Mae Engelgeer and Savoir Beds’s totemic huggable installation
Wallpaper* Handmade projects have a habit of taking designers and manufacturers outside their comfort zones and turning creative expectations on their heads. This was certainly the case when we asked British manufacturer Savoir Beds to transform one of its finely crafted beds into a vertical, huggable installation for our Wellness + Wonder showcase.
‘I was excited by the whole idea,’ says the company’s managing director Alistair Hughes. ‘The Wellness + Wonder theme fits perfectly with Savoir’s raison d’être: providing a beautiful night’s sleep.’ Having debuted in 1905 with bespoke beds for the Savoy Hotel, the brand produces handmade beds in its London workshop using natural materials, such as horse hair, cashmere and lambswool, and traditional techniques, from hand-teasing (manipulating the curled, loose hair) to tufting (ensuring an even fill).
To collaborate on the project, we approached Mae Engelgeer, a Dutch textile designer who has also embraced product and furniture design. Her recent work – including a series of rugs for CC-Tapis, tables and shelves for Baars & Bloemhoff, and wallpapers for Texturae – comprises a study of curves and simple geometric shapes, and her concept for our hugging column is equally well-rounded. The design, ‘a soft, half moon-shaped shelter’, takes a Savoir Beds mattress and flips it vertically, curving it at the edges to create a cocoon; enter for a moment of quiet contemplation, or hug it from the outside for mental and physical comfort. It’s the antithesis of a punch bag.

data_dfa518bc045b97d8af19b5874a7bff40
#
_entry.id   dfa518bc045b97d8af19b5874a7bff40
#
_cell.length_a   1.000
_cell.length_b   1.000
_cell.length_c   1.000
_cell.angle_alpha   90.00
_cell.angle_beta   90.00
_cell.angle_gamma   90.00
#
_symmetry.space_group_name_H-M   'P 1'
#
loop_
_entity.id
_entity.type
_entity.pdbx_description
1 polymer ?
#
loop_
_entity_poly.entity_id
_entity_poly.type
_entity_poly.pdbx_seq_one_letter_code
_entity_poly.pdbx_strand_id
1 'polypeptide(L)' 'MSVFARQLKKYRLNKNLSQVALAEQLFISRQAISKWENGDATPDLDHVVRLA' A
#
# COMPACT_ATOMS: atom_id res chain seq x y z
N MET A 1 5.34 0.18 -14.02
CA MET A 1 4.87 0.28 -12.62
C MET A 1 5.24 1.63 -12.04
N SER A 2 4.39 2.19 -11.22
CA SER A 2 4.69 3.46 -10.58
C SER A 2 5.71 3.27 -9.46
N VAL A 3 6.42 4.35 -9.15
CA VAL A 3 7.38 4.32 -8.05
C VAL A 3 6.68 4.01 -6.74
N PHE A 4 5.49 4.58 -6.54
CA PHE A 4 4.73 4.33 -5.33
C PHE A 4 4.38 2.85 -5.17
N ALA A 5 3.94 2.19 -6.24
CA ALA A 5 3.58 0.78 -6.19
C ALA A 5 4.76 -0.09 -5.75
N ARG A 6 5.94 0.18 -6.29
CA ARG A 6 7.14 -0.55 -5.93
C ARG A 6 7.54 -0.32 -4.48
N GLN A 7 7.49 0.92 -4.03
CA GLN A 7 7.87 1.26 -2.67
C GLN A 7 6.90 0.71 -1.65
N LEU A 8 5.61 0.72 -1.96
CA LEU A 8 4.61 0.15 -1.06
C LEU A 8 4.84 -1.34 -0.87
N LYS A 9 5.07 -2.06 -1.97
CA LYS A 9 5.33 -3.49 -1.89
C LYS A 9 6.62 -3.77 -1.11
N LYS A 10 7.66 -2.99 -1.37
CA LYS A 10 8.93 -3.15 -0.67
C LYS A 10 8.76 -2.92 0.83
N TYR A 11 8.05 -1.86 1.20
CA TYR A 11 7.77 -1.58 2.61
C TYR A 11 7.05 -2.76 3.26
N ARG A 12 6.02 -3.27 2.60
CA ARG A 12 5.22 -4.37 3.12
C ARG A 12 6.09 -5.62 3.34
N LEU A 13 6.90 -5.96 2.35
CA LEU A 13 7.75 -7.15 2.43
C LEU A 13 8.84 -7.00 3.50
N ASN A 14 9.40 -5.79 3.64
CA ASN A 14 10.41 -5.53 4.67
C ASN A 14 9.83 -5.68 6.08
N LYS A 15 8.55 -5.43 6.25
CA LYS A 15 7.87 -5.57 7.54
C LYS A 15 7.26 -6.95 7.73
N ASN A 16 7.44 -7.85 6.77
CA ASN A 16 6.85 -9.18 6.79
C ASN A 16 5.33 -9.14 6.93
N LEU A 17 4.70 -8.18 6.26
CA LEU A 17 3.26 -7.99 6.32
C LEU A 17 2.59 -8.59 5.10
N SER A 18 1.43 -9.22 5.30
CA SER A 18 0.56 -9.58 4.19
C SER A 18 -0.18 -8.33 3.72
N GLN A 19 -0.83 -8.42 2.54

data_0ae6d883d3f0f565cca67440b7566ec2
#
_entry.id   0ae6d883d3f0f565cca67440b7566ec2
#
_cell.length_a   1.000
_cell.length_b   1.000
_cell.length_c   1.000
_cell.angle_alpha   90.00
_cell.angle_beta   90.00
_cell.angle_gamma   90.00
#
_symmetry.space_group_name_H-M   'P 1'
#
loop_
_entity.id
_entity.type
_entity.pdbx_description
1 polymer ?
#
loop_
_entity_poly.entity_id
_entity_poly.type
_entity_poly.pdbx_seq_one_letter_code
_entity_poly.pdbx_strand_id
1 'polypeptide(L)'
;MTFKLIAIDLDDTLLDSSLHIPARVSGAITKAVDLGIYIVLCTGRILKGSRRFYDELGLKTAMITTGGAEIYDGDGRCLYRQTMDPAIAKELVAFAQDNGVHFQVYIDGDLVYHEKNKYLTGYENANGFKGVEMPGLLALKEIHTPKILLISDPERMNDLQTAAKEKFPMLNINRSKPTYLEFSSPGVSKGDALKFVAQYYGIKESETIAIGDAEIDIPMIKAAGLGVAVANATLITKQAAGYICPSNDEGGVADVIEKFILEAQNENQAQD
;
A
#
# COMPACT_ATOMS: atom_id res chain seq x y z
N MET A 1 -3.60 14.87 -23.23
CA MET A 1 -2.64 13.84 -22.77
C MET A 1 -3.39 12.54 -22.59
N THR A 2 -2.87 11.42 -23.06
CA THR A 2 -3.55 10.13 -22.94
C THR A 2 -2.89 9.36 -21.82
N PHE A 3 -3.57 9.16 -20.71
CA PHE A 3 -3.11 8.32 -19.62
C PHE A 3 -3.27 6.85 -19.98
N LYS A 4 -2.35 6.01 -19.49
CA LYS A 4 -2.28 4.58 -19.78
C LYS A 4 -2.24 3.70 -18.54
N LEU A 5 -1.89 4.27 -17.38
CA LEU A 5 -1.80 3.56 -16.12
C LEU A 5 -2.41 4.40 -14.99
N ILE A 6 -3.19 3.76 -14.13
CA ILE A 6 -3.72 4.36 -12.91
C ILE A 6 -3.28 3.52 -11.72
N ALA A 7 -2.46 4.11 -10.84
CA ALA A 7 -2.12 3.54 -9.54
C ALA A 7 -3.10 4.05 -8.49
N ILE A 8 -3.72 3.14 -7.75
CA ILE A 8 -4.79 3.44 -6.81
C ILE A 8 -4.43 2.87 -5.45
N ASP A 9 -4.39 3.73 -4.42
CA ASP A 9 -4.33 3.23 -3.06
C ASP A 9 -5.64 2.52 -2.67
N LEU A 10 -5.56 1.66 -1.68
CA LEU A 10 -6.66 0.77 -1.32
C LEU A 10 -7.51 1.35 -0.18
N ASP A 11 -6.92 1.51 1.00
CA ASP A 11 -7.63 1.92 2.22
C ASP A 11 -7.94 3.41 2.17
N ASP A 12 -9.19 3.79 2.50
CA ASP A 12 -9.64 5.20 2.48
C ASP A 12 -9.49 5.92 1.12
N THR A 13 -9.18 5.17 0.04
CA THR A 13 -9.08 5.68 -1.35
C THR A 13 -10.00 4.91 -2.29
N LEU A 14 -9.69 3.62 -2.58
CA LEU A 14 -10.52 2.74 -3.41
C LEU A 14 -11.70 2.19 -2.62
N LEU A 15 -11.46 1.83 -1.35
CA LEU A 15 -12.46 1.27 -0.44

‘I studied Savoir Beds to see what makes their bedding so special,’ says Engelgeer, who then integrated key facets into her design. The company’s springs and the traditional lambswool and horse hair elements are visible on the column’s open sides, which expose the inner workings of a Savoir creation. Engelgeer also worked new materials into the installation – a textile she had developed with Kvadrat, produced in a special hue for this project, and terrazzo flooring by Aectual.
‘Mae really threw herself into the project, and took the time to fully understand the skills and processes used by our craftspeople,’ says Hughes. ‘Her approach was to incorporate our strengths into the design while staying true to her vision; she worked wonders in terms of bringing the tradition of our skills into a very contemporary piece.’
Although the Savoir team are used to working on one-off, bespoke creations, Hughes admits they were ‘initially bemused’ at the prospect of creating a vertical bed of sorts. However, ‘like any group of highly skilled craftspeople, they love to try new things and push their skills to the limit’, he says. ‘The number of selfies at the end showed the pride the team took in the work.’
When it was displayed at Wallpaper* Handmade in Milan this year, the hugging column proved a strong, totemic presence. ‘I think this project is really about wellness first,’ says Engelgeer. ‘To take the time to hug, to let go of everyday life. When you do that, you get time to wonder, and that can inspire the best ideas.’ §